Published in: 2013
epubli GmbH, Berlin, Germany
Dillon, L. B. et al.
Location of library entry
Providing adequate water supply and sanitation, particularly in urban areas, is a challenging task for governments throughout the world. This task is made even more difficult due to predicted dramatic global changes. Population growth, urbanisation, increasing industrialisation, climate change and a steep increase in water consumption are putting pressure on urban water resources. In order to cope with water shortages in urban areas, there is a need for a paradigm shift from conventional end-of-pipe water management to an integrated approach. This integrated approach should include several actions such as: information interventions over the entire urban water cycle (considering wastewater and freshwater both as integrated part of water resources); (ii) optimisation of water use by reusing wastewater and preventing pollution of freshwater source; (iii) prioritisation of small-scale natural and technical systems, which are flexible, cost-effective and require low operation and maintenance.
Taking these facts into account, the project NaWaTech “Natural Water Systems and Treatment Technologies to cope with Water Shortages in Urbanised Areas in India” was created. This Indian-European research and development initiative aims to explore, assess and enhance the potential of natural and compact water and wastewater treatment systems in order to improve their performance and reliability to cope with water shortages in India.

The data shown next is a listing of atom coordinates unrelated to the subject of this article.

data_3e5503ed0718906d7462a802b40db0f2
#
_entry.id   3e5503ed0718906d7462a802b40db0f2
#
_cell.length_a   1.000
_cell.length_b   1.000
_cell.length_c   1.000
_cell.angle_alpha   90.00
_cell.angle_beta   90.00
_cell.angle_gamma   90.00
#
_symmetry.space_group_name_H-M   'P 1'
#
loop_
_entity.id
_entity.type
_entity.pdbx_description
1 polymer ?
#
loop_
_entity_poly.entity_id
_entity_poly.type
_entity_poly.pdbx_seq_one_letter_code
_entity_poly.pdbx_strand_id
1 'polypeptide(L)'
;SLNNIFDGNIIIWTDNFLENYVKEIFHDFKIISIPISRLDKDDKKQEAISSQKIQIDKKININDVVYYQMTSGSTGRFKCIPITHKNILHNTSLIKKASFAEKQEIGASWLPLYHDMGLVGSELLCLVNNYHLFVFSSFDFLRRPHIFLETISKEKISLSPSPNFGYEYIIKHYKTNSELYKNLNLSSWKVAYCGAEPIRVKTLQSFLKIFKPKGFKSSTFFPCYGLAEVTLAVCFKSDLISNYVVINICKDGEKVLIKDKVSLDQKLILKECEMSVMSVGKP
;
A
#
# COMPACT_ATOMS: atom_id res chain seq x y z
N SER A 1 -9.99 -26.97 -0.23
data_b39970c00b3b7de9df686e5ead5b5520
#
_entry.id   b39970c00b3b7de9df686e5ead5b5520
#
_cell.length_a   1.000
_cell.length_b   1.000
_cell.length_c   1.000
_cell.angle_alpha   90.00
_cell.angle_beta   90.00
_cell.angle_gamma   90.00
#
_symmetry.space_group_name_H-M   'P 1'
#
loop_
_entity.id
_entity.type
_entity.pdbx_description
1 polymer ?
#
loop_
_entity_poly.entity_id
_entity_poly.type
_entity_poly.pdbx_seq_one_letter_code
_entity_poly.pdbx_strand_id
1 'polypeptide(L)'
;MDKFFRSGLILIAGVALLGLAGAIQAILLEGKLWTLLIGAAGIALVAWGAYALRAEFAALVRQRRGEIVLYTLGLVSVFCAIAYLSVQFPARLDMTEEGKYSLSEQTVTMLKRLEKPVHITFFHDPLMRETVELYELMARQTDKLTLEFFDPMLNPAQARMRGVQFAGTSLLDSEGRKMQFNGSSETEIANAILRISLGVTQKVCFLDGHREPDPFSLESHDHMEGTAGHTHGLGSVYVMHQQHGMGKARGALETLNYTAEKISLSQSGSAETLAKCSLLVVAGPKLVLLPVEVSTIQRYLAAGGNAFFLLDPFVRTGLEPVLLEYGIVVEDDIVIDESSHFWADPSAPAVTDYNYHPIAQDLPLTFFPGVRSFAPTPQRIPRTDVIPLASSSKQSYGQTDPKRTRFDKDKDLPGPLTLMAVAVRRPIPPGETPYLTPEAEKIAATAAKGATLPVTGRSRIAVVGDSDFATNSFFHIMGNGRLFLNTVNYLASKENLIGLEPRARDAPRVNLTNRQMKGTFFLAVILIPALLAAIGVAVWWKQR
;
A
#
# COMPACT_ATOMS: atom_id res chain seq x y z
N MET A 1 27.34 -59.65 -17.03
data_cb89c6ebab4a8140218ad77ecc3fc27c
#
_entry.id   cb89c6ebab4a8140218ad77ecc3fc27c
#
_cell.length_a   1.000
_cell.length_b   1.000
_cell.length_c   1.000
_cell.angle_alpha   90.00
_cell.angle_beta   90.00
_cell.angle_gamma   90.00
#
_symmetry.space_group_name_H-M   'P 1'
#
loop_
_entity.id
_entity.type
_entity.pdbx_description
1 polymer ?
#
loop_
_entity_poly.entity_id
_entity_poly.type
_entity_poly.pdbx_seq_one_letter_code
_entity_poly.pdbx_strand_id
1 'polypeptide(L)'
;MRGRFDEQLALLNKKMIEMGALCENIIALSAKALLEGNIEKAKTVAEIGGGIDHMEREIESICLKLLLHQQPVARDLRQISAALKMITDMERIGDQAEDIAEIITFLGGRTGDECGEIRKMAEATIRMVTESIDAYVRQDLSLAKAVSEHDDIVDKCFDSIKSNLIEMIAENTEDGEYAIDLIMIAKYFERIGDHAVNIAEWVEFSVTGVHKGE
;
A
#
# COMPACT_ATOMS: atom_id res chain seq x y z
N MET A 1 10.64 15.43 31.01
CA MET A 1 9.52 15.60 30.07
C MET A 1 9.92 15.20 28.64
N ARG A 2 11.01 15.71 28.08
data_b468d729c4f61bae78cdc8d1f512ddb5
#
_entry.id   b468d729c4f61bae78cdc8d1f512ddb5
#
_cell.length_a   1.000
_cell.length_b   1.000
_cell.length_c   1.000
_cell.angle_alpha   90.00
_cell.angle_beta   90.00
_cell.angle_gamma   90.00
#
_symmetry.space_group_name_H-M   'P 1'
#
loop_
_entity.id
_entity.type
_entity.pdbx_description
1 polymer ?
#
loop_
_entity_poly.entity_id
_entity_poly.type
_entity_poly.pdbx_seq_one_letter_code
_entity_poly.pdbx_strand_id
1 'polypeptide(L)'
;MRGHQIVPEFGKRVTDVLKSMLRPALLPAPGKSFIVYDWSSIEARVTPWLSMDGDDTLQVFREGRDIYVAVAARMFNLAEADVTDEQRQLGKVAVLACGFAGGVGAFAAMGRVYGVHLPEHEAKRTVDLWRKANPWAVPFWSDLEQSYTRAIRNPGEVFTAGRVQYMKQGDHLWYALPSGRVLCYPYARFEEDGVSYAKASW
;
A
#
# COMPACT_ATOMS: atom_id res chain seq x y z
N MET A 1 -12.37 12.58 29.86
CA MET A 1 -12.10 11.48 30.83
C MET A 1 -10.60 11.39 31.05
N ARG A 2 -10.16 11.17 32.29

The Compendium of NaWaTech Technologies is an effort to pinpoint and describe water and wastewater technologies that could enable the sustainable water management in Indian cities. It is intended as a reference for water professionals in charge of planning, designing and implementing sustainable water systems in the Indian urban scenario, based on a decentralised approach. The NaWaTech Compendium does not aim to be an engineering manual for the detailed design and construction, and the objective of the NaWaTech consortium is to inspire practitioners, igniting the shift from the conventional end-of-pipe thinking to intelligent practices to come up with sustainable solutions to the water and sanitation crisis in urban India. This piece of work is the result of a joint effort of the specialists of the NaWaTech consortium, and was realised thanks to the support of the Department of Science and Technology of the Government of India and the European Commission through its 7th Framework Program.”
Dillon, L. B. et al. (2013). Natural water systems and treatment technologies to cope with water shortages in urbanized areas in India - NaWaTech Compendium of Technologies. epubli GmbH, Berlin, Germany
Asia & Pacific Biogas systems Cities (WG6) Constructed wetlands English Peri-urban Practitioners Sanitation systems and technology options (WG4) Urban (entire city)
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